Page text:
And know that if you don’t want to go alone, you have to be flexible in your biz orientation. You either adapt your job to the realities of a biz climate or devise a unique survival model for your enterprise or you employ someone to do it for you.
One thing most startup companies lack when starting their endeavour is adequate preparation and requisite business knowledge, in your own case, what were those sacrosanct preparations you usually make before embarking on any investigation?
Many things. But I’ll discuss just one: long-term planning. I do not wake up today and hit the field tomorrow. I plan long-term.
My police and prison investigation was published in October 2019 but I had started planning it since 2017. My Yaba Left investigation came out in January 2020 but first conversations about it were in 2018.
My ‘Forgotten Soldiers’ investigation was published in June 2016 but I’d been replaying it in my head since May 2014! In all these gaps between conception and publication, I do a lot of research.
I also speak with a lot of people, play out all the scenarios in my head and sometimes write the story in my head! The period between conception and initiation is crucial for any business; it must be very well utilized.
You have helped most online news companies gain national relevance and prominence from nothingness, managing them as an editor, what were those ready-made and infallible skills that you bring on board to build these platforms?
I won’t say I have helped “most”; they’re just three: TheCable, the International Centre for Investigative Reporting (ICIR) and SaharaReporters.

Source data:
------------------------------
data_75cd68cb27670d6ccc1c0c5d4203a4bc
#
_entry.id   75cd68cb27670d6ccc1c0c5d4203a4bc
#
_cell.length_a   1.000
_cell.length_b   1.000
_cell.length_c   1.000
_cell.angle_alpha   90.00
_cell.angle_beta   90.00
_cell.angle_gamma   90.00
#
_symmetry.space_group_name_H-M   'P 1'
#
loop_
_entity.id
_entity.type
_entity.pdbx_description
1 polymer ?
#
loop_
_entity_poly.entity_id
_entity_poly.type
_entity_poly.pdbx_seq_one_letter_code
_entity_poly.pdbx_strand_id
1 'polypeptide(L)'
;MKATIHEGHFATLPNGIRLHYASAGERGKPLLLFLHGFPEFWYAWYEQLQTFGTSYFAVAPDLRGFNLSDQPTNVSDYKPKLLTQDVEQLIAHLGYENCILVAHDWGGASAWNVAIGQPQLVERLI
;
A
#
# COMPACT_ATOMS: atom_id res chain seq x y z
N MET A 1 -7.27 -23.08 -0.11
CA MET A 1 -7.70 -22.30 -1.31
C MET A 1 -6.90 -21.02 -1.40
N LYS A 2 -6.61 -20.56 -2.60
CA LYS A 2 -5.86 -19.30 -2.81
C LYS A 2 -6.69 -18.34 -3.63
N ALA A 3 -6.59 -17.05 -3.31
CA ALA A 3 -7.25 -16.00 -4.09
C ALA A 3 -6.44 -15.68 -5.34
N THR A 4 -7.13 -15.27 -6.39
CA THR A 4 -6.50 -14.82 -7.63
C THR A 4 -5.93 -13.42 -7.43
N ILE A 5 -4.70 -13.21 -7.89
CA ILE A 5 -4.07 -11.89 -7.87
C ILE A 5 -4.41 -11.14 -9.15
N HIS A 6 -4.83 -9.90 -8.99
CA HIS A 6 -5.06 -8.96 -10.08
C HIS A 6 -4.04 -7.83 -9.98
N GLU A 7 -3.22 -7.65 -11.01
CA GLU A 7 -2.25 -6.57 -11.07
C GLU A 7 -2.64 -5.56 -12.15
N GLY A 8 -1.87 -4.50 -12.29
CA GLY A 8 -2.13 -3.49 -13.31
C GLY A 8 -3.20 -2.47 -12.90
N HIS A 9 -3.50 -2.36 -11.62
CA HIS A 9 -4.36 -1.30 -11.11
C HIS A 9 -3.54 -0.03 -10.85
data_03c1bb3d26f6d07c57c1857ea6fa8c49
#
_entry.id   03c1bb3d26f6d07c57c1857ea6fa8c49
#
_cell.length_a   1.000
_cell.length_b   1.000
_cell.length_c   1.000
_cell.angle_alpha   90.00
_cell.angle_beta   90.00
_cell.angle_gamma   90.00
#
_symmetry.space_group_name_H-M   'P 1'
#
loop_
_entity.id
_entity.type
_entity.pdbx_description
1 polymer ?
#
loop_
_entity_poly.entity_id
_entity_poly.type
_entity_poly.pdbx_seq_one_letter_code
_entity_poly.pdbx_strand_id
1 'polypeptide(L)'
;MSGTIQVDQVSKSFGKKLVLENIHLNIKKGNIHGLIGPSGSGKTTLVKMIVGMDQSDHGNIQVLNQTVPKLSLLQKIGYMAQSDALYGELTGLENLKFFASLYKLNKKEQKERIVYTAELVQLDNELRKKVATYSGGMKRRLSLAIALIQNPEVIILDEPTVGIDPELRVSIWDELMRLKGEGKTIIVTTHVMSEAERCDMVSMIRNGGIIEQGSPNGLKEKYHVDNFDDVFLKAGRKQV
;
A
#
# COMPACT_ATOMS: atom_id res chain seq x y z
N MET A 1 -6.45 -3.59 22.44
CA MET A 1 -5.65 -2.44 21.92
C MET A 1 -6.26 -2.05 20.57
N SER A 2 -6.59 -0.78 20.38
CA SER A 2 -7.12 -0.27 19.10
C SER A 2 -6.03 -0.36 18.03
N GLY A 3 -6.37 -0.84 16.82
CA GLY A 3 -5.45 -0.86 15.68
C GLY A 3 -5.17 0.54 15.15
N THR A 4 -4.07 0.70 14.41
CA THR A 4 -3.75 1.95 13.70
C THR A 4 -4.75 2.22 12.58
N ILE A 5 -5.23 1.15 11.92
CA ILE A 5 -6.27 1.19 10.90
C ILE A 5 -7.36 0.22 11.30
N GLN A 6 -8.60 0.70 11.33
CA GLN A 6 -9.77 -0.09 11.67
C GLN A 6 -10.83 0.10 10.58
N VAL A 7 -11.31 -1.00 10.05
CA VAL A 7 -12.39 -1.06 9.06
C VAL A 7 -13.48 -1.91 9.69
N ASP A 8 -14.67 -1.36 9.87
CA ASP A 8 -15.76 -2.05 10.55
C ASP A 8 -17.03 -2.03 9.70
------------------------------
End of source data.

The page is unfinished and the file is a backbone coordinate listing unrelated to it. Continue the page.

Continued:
I also won’t say I helped them from “nothingness”. They all had done really well before me and they’re still doing so after me.
Even TheCable that I joined as the founding Editor, its CEO, @simonkolawole, had put in years of intense work & painstaking planning into the project before it got to the point where the founding team was recruited.
But I know, of course, that I added something.
How did I help? I’m someone who likes to lead by example before I delegate responsibilities to people. I’ll delegate but I’ll never delegate something I’ve never done, to my team members.
Previously experiencing what I’m making them experience means they know I’m not punishing them, which is important because I’m a hard worker. It also means I know how it feels to do that work, which in turn means I build empathy with them.
This empathy helps to create a bond that means people are willing to go the extra mile for me.
The end product is that whenever I lead a team, we end up punching above our weight; our overall productivity is always greater than the sum of our individual capabilities!
This doesn’t mean everyone I’ve worked with likes me; I think, no matter who you are, you cannot as a leader get everyone to back you. But if the majority do back you, you can consider your mission accomplished.
There are business threats that startups face at different stages of growth, how do you handle threats from government and people before, during and after the investigation?
I always anticipate potential threats ahead of time and then establish a clear line of action. There’s always a plan ahead; it doesn’t mean it will always work but there is at least a course of action to be taken when the threats come.
So startups should know ahead what formal and informal threats exist against them, and they should be ready to react.
Should we expect you to start your own investigative news company so soon?
Nothing is impossible. I could start it tomorrow, August 29, 2020, but I could also start it in January 2030. Or it may not happen at all.
I’m someone who doesn’t look too far ahead. Even when I make long-term goals, I break them into a series of small goals so that they don’t look that far-fetched.
I don’t know what tomorrow brings, but we’ll see.
If there are factors you want business owners to learn from the ways you do your work, what would those factors be?
That there is no shortcut to success. You have to go out and graft, and also learn how to work smart in the process. And that nothing is impossible. You only need to want it well enough to pay the price. If you want to make it happen!!!
You want to share a story with us? You want to advertise? You need publicity for a product, service, or event? Contact us on WhatsApp – +234 803 3018 881